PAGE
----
'Snowpiercer': Satisfying at nearly every level
In the mood for allegory? Have a look at Bong Joon-ho's "Snowpiercer," which proceeds from a fantastical premise rich with real-world relevance. After a human-engineered planetary catastrophe (trying to arrest the planet's warming, we accidentally froze it solid), the remaining people are stuck on a train that never stops moving. A few thousand survivors live in railway cars, sorted into a rigid and ruthlessly enforced social order.
In the back are huddled masses fed on gelatinous, insect-based black protein bars and kept in line by a combination of propaganda and brute force. Toward the front, the more fortunate enjoy access to schools, nightclubs, fresh food and the reassurance that they deserve everything they have. An unseen, quasi-mythical entrepreneur is in charge, and a group of rebels has decided to challenge his power and the extreme inequality he represents.
But perhaps you'd prefer an action movie. "Snowpiercer," based on the graphic novel "Le Transperceneige" by Jacques Lob, Benjamin Legrand and Jean-Marc Rochette, is unusually satisfying in that regard as well.
Bong, whose previous films include the brilliant psychological thriller "Mother" and "The Host," a sublimely moving monster flick, is a playful and rigorous visual thinker. Here he stages kinetic fight scenes in narrow spaces and punctuates the noise and speed of the train with moments of eerie, poignant calm as it glides through digitally rendered ice and snow. The violence inside swerves from slapstick to bloodshed and back, producing a volatile blend of humor and horror that pays tribute to the source material while coloring its themes with the director's distinctively perverse and humane sensibility.
And if acting is your thing "Snowpiercer" will not disappoint. The reluctant leader of the rebels, a back-of-the-train troublemaker named Curtis, is played by Chris Evans, his clean-cut Captain America charisma obscured by scruffy facial hair and a black wool watch cap. He is a stoical, heroic presence amid the chaos, which means he has less room to be interesting than the other actors, who provide some of that chaos. They include Octavia Spencer, John Hurt and Jamie Bell as some of Curtis' fellow insurgents, whose careful planning and simmering resentments blossom into revolt after an especially cruel provocation by the authorities.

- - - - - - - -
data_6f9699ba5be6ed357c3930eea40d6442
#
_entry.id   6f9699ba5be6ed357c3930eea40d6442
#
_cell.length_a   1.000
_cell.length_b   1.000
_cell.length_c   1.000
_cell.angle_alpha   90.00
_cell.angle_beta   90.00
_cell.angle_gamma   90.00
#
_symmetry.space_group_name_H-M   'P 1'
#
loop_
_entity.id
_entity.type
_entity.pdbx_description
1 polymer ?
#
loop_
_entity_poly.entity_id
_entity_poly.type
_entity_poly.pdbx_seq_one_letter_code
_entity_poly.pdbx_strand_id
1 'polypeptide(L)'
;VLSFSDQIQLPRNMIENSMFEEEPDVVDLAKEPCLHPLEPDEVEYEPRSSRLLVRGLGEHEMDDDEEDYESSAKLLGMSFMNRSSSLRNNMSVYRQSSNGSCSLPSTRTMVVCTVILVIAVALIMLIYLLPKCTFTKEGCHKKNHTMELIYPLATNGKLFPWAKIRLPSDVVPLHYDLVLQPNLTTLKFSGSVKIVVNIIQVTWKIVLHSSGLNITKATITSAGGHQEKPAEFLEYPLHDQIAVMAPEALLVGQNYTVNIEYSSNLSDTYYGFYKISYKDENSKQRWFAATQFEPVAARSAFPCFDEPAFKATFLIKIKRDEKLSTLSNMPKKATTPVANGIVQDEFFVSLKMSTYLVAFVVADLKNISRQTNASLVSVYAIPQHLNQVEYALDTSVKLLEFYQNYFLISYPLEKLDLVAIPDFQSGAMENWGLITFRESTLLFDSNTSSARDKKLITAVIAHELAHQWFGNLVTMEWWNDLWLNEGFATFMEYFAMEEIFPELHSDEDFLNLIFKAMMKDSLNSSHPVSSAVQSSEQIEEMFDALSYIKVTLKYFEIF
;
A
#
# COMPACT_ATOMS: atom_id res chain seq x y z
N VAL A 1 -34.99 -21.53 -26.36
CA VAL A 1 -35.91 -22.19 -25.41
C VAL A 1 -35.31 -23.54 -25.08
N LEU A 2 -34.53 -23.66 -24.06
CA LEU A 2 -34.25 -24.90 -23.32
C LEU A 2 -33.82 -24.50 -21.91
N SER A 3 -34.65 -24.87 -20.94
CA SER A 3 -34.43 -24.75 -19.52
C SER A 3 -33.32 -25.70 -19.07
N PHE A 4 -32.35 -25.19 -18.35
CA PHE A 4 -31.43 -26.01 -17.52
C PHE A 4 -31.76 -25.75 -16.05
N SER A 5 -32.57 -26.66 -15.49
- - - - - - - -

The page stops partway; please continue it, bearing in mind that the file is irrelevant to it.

There are soldiers in riot gear, armed with clubs and guns, but for Bong evil is never anonymous. He gives it a grotesque, human face -- or rather a series of faces, most memorably Tilda Swinton's, almost unrecognizable in prosthetic teeth and oversize glasses. She serves as a kind of spokeswoman for Mr. Wilford (Ed Harris), the enigmatic engineer who is both dictator and deity in this postapocalyptic world.
As the train moves in its long, winding route around the globe, teetering on the edge of both sustainability and plausibility, Curtis and his comrades undertake a long march toward the engine. They are joined by Minsu (the great shape-shifting South Korean actor Song Kang-ho), a security specialist, and his daughter, Yona (Ko Ah-sung), both addicted to an inhalant called Kronole.
Bong is interested above all in imagining how the whole thing might work, as a matter of technology and social organization. And so every episode of fighting or conspiring is accompanied by a dollop of exposition, some of it recalling the start of the journey (18 years before the action takes place), some surveying its present condition and some looking around for clues about whether or how it might end.
At times, "Snowpiercer" recalls Terry Gilliam's "Brazil," both in its steampunk décor and in its grimly satirical look at the workings of power and privilege in a totalitarian corporate future. Its lessons about human nature are thought-provoking, but perhaps not as memorable as its motley, eccentric display of humanity in extremis. And though the movie is playfully postmodern in its pastiche of styles and its mingling of sincerity and self-consciousness, there is also something solidly old-fashioned about the way it tells its story. Long, crowded and ambitious almost to the point of hubris, it reminded me a little of "The Poseidon Adventure" and other 1970s-vintage action allegories full of great actors struggling to survive.
That's a compliment, by the way. Disaster has become a matter of routine at the movies (in more ways than one). Planetary destruction and human extinction happen a half-dozen times every summer. It's rarely this refreshing, though.
"Snowpiercer" is rated R. The language is rougher and the violence grislier than in most summer action movies.
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